Fact sheets: Medicare ACOs continue to succeed in improving care, lowering cost growth

Pioneer Performance Year 2 Results

Pioneer ACOs showed improvements in three key areas: financial, quality of care, and patient experience.


During the second performance year, Pioneer ACOs generated estimated total model savings of over $96 million and at the same time qualified for shared savings payments of $68 million. They saved the Medicare Trust Fund approximately $41 million. The total model savings and other financial results are subject to revision.  
Pioneer ACOs achieved lower per capita growth in spending for the Medicare program at 1.4 percent, which is about 0.45 percent lower than Medicare fee-for-service.
Eleven Pioneer ACOs earned shared savings, 3 generated shared losses, and 3 elected to defer reconciliation until after the completion of performance year three.

Quality of Care and Patient Experience:

The mean quality score among Pioneer ACOs increased by 19 percent, from 71.8 percent in 2012 to 85.2 percent in 2013.
The organizations showed improvements in 28 of the 33 quality measures and experienced average improvements of 14.8 percent across all quality measures. These measures included screening for future fall risk, screening for tobacco use and cessation, patient experience in health promotion and education, and controlling high blood pressure.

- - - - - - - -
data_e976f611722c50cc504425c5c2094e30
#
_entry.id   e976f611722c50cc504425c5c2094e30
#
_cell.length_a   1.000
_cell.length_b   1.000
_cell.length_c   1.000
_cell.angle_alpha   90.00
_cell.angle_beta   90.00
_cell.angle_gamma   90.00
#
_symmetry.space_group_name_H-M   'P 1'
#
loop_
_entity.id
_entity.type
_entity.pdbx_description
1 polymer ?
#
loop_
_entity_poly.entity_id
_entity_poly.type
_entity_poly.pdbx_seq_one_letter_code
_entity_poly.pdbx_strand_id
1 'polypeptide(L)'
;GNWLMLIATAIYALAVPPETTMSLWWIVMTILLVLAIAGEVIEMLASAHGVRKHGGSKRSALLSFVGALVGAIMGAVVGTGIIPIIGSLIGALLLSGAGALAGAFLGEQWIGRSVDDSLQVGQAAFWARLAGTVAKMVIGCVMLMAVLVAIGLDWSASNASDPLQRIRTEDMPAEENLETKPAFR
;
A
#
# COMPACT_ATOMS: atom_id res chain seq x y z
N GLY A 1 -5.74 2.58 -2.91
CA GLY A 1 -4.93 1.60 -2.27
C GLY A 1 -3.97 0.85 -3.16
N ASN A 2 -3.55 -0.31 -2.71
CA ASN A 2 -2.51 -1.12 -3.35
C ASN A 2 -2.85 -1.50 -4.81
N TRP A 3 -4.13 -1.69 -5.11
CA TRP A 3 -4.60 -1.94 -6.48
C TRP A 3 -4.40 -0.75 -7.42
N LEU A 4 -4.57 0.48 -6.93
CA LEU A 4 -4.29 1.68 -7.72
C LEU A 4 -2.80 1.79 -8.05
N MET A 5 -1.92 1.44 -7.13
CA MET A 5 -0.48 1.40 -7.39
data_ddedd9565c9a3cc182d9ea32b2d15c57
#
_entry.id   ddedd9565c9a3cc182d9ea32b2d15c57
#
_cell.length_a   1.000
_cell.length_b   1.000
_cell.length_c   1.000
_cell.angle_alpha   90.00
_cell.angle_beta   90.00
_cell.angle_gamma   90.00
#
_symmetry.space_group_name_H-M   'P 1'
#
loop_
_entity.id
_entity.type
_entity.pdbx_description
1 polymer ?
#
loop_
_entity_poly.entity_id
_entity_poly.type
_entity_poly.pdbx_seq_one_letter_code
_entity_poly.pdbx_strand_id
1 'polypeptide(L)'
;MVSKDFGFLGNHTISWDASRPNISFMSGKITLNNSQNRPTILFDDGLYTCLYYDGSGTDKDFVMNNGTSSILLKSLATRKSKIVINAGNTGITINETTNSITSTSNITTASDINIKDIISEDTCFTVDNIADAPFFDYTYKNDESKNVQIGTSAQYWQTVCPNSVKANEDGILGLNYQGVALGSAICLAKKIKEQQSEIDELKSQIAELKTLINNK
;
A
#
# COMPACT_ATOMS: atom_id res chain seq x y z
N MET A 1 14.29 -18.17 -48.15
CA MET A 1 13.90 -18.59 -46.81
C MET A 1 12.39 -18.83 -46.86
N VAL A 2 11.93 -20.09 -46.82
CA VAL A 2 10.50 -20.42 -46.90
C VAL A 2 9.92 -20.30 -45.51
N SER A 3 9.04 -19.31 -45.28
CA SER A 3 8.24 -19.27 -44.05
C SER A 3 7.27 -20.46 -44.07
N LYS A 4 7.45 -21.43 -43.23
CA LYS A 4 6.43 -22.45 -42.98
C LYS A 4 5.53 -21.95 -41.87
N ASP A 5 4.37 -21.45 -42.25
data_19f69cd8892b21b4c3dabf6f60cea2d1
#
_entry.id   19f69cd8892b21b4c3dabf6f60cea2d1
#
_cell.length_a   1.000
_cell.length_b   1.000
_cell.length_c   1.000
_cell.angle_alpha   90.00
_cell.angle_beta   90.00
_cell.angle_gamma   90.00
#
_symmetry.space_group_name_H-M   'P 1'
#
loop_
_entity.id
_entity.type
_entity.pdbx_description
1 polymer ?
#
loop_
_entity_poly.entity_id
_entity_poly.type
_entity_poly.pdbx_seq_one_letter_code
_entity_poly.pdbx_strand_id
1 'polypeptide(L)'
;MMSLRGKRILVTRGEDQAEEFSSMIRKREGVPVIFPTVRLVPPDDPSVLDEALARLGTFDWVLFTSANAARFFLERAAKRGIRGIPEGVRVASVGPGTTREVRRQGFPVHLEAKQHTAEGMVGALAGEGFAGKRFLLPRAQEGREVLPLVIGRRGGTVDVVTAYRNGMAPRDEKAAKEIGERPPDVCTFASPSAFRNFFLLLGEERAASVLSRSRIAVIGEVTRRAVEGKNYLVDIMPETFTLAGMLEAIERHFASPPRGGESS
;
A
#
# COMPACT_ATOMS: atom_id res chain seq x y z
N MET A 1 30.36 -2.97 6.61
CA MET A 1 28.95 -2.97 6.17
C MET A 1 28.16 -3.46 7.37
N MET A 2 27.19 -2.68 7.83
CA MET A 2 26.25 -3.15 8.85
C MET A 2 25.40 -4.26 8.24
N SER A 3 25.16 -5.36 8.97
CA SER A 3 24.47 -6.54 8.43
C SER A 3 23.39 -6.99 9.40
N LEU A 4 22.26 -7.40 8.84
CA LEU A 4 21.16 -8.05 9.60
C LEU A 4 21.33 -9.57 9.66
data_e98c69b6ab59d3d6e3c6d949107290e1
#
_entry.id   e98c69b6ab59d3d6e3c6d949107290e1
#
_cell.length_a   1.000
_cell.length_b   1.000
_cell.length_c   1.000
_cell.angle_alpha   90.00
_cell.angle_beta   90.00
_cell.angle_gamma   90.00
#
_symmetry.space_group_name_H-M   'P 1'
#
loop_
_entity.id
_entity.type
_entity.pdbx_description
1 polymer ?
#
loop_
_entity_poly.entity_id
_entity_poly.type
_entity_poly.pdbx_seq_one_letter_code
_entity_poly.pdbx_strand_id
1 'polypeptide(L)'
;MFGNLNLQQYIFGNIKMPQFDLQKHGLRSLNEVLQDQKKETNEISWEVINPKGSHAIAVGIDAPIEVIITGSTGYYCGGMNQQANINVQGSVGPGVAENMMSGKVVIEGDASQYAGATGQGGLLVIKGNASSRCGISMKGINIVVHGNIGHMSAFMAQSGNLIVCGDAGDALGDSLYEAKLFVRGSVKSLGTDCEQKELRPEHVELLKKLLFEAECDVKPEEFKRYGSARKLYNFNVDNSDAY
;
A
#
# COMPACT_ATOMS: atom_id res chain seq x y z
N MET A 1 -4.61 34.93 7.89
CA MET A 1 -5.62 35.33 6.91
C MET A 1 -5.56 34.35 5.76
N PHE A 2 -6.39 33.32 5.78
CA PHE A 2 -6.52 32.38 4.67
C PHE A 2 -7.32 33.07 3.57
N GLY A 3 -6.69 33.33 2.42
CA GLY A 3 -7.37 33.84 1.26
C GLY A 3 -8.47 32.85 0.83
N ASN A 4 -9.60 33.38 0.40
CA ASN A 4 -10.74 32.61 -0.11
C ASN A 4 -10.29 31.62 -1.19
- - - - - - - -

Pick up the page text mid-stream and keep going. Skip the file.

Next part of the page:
The Pioneer ACOs improved the average performance score for patient and caregiver experience in 6 out of 7 measures. These results suggest that Medicare beneficiaries who obtain care from a provider participating in Pioneer ACOs report a positive patient and caregiver experience.

Medicare Shared Savings Program Performance Year 1 Results

53 Shared Savings Program ACOs held spending $652 million below their targets and earned performance payments of more than $300 million as their share of program savings. One ACO in Track 2 overspent its target by $10 million and owed shared losses of $4 million.  The Medicare Trust Funds will save about $345 million, including repayment of losses for one Track 2 ACO.  
An additional 52 ACOs reduced health costs compared to their benchmark, but did not qualify for shared savings, as they did not meet the minimum savings threshold.     
Shared Savings Program ACOs improved on 30 of 33 quality measures. Quality improvement was shown in such measures as patients’ ratings of clinicians’ communication, beneficiaries’ rating of their doctor, health promotion and education, screening for tobacco use and cessation, and screening for high blood pressure.  
Shared Savings Program ACOs achieved higher average performance rates on 17 of the 22 Group Practice Reporting Option Web Interface measures reported by other Medicare FFS providers reporting through this system.
In 2013 alone, over 125,000 eligible professionals who were ACO providers or suppliers qualified for their incentive payments for reporting their quality of care through the Physician Quality Reporting System (PQRS) These providers will also avoid the PQRS payment adjustment in 2015 because they demonstrated the ability to report quality measures through their ACO.

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